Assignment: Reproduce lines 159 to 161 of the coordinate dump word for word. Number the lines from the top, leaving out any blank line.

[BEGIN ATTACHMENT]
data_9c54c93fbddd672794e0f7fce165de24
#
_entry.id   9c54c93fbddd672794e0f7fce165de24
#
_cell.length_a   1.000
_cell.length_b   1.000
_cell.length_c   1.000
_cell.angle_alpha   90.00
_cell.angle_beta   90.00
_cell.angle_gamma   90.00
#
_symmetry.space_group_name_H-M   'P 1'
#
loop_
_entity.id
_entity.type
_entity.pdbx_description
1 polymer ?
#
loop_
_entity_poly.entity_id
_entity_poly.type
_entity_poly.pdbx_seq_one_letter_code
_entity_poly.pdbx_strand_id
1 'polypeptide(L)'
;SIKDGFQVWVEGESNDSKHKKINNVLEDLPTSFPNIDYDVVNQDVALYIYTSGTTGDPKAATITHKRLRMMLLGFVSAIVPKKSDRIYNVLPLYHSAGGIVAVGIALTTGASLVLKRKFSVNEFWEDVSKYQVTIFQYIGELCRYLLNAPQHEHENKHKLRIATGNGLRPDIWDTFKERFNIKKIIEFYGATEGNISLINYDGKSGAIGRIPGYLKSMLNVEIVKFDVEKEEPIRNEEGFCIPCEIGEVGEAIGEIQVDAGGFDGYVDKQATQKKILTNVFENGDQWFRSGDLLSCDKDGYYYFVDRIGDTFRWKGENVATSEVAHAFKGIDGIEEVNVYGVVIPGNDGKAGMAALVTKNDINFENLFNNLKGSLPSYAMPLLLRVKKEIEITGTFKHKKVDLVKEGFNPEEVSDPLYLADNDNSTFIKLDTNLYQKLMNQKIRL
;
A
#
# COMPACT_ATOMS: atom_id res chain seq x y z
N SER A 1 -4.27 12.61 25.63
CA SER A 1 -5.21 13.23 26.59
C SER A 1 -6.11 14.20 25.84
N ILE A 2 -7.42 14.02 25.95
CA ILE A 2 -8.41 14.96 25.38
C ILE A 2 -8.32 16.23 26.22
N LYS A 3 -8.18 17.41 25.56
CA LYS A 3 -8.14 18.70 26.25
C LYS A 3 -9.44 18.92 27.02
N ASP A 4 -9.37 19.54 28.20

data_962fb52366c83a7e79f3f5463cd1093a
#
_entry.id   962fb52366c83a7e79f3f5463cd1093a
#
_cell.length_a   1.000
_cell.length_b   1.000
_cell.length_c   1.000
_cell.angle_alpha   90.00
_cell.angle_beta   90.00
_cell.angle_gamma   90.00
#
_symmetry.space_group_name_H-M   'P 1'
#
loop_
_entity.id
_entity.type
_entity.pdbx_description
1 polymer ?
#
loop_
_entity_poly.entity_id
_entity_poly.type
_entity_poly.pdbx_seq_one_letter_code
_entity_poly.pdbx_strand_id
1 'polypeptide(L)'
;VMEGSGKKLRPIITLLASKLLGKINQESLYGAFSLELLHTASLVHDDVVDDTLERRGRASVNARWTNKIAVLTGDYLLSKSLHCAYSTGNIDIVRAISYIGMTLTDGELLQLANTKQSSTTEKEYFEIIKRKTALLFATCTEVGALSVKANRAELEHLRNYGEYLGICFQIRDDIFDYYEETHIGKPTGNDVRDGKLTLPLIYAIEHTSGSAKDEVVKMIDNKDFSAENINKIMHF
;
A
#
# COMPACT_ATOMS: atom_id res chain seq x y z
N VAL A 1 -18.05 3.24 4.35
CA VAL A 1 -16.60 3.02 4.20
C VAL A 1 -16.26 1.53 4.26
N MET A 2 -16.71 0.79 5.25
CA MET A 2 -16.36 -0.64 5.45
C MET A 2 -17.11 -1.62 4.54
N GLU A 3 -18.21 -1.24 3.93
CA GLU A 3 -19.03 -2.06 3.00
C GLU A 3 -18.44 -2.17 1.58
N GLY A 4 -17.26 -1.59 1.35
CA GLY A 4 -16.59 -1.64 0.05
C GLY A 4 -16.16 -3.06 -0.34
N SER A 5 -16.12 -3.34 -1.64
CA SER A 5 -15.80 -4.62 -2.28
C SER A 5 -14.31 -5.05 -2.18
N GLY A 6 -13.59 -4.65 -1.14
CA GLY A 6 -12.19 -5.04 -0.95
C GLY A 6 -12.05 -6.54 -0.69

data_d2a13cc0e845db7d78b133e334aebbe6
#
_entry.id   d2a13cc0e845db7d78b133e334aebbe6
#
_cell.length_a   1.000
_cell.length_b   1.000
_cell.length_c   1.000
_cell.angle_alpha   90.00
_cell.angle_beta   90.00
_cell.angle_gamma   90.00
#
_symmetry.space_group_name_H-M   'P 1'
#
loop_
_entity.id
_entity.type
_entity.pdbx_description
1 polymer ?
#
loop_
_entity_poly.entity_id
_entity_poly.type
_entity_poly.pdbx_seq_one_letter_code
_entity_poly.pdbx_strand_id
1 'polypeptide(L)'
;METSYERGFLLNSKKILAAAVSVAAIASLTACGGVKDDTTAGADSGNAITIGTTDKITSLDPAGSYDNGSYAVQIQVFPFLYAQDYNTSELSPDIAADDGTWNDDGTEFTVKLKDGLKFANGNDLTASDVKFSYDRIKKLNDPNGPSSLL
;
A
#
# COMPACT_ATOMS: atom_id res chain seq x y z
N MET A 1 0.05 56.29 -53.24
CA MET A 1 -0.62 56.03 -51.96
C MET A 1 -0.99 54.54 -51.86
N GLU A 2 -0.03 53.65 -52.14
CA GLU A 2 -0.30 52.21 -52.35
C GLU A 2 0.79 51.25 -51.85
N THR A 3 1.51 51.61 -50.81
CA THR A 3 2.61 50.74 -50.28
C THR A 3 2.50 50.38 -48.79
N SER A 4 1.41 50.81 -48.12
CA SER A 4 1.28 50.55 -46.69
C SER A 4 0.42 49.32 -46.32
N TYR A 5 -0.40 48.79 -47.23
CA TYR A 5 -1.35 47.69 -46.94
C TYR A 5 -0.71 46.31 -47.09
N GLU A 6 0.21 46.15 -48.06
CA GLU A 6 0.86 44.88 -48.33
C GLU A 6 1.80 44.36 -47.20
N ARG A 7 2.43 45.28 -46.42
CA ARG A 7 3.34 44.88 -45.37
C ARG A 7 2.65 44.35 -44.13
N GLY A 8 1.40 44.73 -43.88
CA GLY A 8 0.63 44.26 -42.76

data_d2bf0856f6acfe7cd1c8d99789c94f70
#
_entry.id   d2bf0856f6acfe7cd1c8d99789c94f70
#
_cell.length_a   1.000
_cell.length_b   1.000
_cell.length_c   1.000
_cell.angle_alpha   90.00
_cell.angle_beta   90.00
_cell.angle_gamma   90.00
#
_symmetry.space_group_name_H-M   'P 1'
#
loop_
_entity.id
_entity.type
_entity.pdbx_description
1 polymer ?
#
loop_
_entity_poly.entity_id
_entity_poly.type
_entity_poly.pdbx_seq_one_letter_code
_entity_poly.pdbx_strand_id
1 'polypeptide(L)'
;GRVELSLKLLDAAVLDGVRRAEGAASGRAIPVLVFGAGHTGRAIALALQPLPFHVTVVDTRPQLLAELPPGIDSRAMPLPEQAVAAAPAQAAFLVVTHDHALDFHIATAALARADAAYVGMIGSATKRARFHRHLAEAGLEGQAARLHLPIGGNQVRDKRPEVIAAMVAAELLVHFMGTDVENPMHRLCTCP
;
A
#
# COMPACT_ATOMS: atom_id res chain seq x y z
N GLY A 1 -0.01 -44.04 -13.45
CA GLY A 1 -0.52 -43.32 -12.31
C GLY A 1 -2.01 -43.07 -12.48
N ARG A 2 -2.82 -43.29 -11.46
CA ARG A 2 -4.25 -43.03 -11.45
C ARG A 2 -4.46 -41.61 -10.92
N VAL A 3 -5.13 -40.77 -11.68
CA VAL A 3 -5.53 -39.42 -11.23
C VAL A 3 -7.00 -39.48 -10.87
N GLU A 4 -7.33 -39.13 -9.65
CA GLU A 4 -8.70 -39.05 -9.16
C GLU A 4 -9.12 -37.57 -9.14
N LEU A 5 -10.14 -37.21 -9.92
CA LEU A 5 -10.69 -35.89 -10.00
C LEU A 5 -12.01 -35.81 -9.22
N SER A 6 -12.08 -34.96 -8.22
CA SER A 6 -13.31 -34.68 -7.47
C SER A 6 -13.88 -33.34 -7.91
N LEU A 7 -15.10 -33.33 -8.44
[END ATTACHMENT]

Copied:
1 polymer ?
#
loop_